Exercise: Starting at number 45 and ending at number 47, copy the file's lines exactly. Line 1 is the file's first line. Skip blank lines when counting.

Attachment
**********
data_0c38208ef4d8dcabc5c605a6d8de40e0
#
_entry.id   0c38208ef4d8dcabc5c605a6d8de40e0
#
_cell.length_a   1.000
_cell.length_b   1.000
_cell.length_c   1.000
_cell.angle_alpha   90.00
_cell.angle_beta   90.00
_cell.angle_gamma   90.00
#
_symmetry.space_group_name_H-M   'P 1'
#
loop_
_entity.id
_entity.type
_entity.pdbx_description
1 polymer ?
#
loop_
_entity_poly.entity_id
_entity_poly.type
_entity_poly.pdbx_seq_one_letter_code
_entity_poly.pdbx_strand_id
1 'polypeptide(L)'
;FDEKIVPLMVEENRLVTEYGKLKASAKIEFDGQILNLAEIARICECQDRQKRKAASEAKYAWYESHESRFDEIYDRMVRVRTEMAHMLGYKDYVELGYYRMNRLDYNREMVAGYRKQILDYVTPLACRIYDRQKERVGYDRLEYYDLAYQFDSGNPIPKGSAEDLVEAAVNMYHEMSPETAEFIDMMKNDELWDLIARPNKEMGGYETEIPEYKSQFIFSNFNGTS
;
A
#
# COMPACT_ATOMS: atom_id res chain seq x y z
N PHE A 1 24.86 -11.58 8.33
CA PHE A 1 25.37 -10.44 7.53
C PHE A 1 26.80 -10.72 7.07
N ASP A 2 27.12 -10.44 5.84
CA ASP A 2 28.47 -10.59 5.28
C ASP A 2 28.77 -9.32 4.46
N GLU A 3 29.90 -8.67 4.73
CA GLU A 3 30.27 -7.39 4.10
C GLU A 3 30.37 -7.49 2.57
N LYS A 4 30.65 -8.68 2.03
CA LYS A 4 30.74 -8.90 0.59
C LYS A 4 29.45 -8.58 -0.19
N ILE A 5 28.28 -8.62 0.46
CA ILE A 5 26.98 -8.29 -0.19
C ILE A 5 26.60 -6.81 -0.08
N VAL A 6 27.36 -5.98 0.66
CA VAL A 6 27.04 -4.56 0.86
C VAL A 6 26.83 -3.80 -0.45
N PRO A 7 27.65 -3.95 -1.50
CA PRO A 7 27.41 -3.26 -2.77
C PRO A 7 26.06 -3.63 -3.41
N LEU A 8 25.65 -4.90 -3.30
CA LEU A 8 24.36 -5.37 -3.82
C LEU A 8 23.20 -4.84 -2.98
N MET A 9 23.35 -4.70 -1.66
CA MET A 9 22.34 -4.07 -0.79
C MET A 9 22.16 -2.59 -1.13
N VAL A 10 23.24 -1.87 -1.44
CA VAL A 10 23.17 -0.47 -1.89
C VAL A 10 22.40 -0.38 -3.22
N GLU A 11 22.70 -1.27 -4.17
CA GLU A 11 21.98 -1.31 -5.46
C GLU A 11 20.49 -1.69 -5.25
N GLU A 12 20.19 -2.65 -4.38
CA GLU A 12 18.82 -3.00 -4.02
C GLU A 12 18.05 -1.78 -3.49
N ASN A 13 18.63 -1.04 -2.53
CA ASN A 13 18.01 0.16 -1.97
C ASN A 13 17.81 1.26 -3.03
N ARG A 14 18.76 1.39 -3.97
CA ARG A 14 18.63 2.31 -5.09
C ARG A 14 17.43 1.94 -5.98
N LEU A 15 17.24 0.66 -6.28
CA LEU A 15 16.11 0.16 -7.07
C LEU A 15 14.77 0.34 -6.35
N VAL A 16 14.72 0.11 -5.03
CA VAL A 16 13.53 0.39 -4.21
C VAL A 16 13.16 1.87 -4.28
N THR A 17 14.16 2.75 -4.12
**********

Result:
C ILE A 5 26.60 -6.81 -0.08
N VAL A 6 27.36 -5.98 0.66
CA VAL A 6 27.04 -4.56 0.86